KU News Release
Nov. 17, 2011
Contact: Mike Krings, KU News Service, 785-864-8860
Professor studies whether media influence opinions on same-sex marriage
LAWRENCE — On just about any given day, a person can find more than one story in the media about same-sex marriage and from a variety of perspectives on the matter. But can the media a person chooses to consume sway his or her opinion on a matter as hotly contested as same-sex marriage? University of Kansas professor Tien-Tsung Lee and a colleague analyzed a survey of more than 5,000 Americans to find out and recently published their findings.
Lee, associate professor of journalism at KU, and Gary Hicks, associate professor of mass communications at Southern Illinois University Edwardsville, published “An Analysis of Factors Affecting Attitudes Toward Same-Sex Marriage: Do the Media Matter?” in the October issue of the Journal of Homosexuality. While the media people consume doesn’t necessarily convince people of what to think, it can often influence what they think about, the authors found.
“What media people consume has more to do with who they are than anything,” Lee said. “I’m not saying it has no correlation with opinions, but it doesn’t necessarily change people’s minds.”
The survey data showed that people tend to choose media that agree with or reinforce viewpoints they already hold. The average survey respondent didn’t regularly challenge his or her viewpoints with media that didn’t align. The study also examined whether demographic, psychographic and lifestyle variables, in addition to media usage, affected peoples’ attitudes toward same sex marriage.
The researchers analyzed responses to questions that asked participants about more than 20 variables, including their gender, age, income level, education, religious beliefs and attitudes toward gender equality, family roles and political affiliations, as well as lifestyle questions such as whether people considered themselves someone who would try anything once, or if they were interested in cultures of other countries. They also determined correlations between how much respondents liked certain types of media, including religious programming, political talk shows, newspapers, radio programming, web logs and whether they found magazines more interesting than television and their attitude toward same-sex marriage.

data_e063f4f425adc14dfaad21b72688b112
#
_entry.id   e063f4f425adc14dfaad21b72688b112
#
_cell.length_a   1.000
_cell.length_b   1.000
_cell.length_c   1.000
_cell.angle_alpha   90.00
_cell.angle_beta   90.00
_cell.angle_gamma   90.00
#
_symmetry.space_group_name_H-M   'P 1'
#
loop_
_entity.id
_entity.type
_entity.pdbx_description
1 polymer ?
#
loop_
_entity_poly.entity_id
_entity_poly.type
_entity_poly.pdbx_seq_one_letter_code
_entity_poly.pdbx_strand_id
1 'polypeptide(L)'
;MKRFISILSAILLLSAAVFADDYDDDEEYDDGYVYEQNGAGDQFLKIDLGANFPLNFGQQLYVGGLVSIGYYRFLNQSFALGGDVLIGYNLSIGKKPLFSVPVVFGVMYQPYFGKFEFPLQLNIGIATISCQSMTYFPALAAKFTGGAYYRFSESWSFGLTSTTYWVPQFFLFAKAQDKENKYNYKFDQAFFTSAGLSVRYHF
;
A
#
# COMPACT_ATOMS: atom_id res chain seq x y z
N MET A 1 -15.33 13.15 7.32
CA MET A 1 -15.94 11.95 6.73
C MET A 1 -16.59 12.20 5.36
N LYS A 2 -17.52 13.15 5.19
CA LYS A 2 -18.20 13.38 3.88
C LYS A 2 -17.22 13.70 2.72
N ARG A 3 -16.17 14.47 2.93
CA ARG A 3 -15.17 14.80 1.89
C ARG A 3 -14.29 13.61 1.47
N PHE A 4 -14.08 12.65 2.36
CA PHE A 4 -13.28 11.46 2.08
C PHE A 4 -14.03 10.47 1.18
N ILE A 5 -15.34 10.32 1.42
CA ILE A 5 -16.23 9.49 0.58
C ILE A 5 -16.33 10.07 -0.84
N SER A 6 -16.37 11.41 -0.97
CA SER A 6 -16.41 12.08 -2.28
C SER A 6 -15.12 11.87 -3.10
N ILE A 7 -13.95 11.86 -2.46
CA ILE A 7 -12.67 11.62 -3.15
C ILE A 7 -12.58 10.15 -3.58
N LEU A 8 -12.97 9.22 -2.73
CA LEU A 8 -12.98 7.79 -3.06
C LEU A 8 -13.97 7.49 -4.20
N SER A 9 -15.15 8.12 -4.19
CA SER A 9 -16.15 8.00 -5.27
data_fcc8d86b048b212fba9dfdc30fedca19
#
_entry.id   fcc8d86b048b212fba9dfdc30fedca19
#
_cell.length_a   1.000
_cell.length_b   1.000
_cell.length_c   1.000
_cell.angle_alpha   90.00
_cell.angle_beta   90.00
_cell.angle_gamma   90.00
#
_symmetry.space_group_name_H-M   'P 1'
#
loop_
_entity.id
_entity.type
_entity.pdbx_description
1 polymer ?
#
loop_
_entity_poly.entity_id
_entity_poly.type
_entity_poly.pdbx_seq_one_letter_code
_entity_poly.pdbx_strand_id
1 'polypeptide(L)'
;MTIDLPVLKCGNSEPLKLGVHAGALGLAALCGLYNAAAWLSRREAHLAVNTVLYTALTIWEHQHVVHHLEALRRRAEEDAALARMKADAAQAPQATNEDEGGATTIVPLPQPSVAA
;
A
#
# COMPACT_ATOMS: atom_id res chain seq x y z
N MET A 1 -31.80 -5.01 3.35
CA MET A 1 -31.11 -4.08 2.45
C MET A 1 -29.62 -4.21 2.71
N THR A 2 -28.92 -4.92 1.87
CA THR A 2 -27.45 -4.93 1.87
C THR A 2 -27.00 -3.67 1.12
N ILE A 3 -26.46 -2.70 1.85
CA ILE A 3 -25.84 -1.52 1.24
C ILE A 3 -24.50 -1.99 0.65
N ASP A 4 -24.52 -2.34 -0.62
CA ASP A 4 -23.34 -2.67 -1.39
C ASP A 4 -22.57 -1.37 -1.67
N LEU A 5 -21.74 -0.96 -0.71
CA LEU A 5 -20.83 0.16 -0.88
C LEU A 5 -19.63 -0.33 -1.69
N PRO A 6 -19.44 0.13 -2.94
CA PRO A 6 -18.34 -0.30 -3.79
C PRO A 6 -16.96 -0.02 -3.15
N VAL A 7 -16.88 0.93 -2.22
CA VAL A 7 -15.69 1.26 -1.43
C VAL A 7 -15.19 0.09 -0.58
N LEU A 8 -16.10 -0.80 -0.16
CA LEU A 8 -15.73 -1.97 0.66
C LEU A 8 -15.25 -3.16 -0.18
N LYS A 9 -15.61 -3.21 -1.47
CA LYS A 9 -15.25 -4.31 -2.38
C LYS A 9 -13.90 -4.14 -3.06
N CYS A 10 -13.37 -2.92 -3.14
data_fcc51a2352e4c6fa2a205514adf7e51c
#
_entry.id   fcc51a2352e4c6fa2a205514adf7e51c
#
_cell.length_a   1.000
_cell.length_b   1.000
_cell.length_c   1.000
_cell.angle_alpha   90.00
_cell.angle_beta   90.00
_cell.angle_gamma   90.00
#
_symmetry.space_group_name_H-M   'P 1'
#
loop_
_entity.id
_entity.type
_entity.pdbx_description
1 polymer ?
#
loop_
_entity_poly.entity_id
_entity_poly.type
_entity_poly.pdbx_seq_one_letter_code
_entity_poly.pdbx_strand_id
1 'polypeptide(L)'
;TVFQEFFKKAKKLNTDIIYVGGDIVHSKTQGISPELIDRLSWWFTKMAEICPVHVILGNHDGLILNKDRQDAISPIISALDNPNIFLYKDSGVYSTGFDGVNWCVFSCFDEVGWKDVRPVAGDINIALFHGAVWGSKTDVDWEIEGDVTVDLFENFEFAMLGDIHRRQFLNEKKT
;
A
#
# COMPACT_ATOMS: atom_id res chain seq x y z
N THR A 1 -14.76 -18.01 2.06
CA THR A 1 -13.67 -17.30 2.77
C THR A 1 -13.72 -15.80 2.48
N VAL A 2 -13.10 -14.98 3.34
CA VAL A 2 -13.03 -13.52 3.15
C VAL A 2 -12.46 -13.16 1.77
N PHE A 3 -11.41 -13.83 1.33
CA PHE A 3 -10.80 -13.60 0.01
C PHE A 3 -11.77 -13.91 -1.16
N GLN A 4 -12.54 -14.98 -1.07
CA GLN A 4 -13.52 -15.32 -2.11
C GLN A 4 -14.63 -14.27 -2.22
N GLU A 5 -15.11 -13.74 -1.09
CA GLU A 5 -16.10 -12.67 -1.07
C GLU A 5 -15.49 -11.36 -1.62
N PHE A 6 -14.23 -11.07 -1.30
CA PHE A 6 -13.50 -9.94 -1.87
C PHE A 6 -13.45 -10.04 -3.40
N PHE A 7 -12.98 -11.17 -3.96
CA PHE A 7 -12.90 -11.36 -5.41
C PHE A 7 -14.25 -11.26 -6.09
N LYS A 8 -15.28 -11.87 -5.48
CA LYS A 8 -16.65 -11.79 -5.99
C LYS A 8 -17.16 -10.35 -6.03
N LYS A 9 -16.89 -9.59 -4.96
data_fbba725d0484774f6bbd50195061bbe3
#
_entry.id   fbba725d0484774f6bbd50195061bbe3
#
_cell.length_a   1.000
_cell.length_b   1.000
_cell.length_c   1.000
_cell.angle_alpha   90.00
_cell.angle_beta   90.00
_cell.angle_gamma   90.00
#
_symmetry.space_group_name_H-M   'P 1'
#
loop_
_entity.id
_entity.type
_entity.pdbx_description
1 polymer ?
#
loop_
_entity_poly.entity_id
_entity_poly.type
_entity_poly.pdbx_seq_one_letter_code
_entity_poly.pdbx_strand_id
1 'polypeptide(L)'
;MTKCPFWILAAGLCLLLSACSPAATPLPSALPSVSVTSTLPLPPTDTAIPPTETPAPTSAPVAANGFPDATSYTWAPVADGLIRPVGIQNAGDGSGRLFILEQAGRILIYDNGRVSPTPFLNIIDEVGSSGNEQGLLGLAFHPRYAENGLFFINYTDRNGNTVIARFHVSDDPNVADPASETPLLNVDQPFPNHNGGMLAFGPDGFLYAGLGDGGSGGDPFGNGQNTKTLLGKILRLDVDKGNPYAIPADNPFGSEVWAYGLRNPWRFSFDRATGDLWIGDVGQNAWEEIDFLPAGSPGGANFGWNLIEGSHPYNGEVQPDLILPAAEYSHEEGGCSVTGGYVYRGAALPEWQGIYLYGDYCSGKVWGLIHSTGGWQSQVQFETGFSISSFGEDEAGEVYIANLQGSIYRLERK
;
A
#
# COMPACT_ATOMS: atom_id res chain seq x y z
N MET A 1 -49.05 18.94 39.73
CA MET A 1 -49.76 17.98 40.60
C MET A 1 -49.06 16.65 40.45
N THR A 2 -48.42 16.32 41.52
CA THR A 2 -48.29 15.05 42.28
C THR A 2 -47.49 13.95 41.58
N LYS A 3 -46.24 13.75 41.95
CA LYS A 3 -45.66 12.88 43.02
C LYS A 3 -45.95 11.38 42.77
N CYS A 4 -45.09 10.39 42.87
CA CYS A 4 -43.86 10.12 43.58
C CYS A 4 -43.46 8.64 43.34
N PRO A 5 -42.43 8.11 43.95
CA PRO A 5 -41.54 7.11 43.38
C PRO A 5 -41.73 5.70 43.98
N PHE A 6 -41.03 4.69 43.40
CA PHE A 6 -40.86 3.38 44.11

Lee and Hicks found that when only considering demographics, young, more educated females were most in favor of same sex marriage. When considering further variables, respondents who identified as more liberal, less religious, supporters of gender and racial equality, more interested in politics, female and white were more likely to support the matter as well.
In terms of media consumption, the researchers found that individuals who were most in favor of same-sex marriage tended to view specific types of television and prefer reading magazines and blogs.
“Data revealed that, with no demographic or other control variables, one’s support for legalizing same-sex marriage is associated with reading web blogs, disliking religious television, not liking talk radio, considering television as a primary form of entertainment, but not liking televised news,” Lee and Hicks wrote. “Only a few media are associated with audiences’ attitudes toward same-sex marriage, and their effects are small.”
Conversely, respondents who were less in support of same-sex marriage preferred television news, watched it less for entertainment, liked talk radio, read fewer blogs and did not find magazines more interesting than television.
Lee said that while the study reinforced previous research about the demographics that support same-sex marriage, the value is that it gives a much clearer understanding of their media habits. The finding is especially intriguing, given the fragmentation of media over the last decade-plus, with the emergence of the internet and more television networks and other media outlets developing every year.
“People don’t really have a common source of news any more,” Lee said. “Where we used to have the three major networks, they now can turn to a source that agrees with their viewpoints. It’s not surprising that support for the issue is growing. Years ago it was totally unthinkable. Now it is supported by many.”
The study was Lee’s latest research into controversial political ideologies such as abortion and discrimination and their relationship with the media. He has also published research on whether people trust media and if they consider certain outlets biased.
“To me, what’s most interesting is what kind of media people consume and how they view that media,” he said.
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